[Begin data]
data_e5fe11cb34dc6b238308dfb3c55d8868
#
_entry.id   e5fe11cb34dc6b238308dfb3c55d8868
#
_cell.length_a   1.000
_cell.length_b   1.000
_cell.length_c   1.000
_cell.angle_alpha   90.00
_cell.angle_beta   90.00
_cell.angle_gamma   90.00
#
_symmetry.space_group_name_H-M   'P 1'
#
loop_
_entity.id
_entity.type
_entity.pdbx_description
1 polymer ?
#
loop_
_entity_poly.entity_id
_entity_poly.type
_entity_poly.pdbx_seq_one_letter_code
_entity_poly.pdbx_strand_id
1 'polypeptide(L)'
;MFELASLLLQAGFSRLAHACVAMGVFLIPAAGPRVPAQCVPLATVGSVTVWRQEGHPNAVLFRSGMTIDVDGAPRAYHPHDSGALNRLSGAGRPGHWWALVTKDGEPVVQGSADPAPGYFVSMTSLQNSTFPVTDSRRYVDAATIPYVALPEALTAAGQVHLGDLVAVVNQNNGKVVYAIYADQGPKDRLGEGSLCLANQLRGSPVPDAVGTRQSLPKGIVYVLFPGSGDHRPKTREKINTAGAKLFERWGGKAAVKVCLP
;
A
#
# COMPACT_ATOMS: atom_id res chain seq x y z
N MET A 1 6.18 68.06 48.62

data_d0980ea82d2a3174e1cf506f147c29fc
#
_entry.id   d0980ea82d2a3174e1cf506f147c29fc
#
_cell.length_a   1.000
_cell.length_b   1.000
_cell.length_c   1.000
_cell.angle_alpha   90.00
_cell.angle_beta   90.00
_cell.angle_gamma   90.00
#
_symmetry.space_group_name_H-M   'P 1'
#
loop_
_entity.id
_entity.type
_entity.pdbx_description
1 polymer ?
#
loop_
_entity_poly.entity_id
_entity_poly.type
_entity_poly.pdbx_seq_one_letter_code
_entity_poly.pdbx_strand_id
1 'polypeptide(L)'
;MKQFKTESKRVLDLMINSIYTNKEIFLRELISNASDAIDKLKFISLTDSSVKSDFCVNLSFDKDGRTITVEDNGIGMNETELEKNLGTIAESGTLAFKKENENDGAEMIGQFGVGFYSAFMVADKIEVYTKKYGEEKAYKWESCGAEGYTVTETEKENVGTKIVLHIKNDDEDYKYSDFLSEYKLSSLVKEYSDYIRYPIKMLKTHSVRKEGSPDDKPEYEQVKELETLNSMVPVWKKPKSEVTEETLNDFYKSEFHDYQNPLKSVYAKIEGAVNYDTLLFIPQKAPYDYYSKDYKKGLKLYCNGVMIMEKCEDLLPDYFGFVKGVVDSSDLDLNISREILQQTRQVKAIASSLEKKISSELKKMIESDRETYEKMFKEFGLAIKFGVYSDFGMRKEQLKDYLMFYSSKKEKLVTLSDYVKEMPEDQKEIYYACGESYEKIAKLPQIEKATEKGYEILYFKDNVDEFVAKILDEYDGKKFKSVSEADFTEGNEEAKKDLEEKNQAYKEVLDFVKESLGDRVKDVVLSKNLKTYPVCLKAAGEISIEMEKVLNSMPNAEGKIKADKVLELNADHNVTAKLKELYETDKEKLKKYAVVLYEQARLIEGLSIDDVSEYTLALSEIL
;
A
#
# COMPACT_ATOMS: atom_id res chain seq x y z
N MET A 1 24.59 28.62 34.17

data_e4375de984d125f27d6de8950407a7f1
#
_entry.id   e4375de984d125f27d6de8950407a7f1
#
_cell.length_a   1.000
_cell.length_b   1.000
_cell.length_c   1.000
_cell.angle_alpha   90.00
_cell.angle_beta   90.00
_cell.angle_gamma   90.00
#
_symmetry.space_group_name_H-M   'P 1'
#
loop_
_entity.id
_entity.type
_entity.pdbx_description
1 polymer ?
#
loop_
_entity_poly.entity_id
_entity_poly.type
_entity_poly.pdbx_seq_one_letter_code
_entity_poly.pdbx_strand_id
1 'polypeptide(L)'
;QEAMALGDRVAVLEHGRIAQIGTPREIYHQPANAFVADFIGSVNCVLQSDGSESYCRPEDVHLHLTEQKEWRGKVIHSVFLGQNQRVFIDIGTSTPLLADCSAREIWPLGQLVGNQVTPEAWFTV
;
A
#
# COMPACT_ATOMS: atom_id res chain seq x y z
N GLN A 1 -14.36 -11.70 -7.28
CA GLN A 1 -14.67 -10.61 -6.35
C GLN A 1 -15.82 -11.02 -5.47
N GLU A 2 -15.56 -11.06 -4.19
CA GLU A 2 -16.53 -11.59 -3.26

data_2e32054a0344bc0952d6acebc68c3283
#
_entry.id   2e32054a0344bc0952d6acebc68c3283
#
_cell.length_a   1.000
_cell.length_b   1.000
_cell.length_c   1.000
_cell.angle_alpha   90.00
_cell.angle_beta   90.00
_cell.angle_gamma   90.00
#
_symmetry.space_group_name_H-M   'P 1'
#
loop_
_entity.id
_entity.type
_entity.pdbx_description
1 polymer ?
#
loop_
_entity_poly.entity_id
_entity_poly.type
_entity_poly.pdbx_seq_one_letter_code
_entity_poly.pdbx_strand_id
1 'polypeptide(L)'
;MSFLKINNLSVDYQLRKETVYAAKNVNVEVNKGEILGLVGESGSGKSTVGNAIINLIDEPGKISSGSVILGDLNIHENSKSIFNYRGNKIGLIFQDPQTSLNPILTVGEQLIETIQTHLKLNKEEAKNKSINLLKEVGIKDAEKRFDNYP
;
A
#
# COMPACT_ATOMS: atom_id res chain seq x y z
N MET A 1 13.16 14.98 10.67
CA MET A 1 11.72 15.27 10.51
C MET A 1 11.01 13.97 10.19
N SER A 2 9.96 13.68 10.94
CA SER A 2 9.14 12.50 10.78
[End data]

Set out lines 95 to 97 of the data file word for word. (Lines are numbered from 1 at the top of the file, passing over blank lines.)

C GLN A 1 -15.82 -11.02 -5.47
N GLU A 2 -15.56 -11.06 -4.19
CA GLU A 2 -16.53 -11.59 -3.26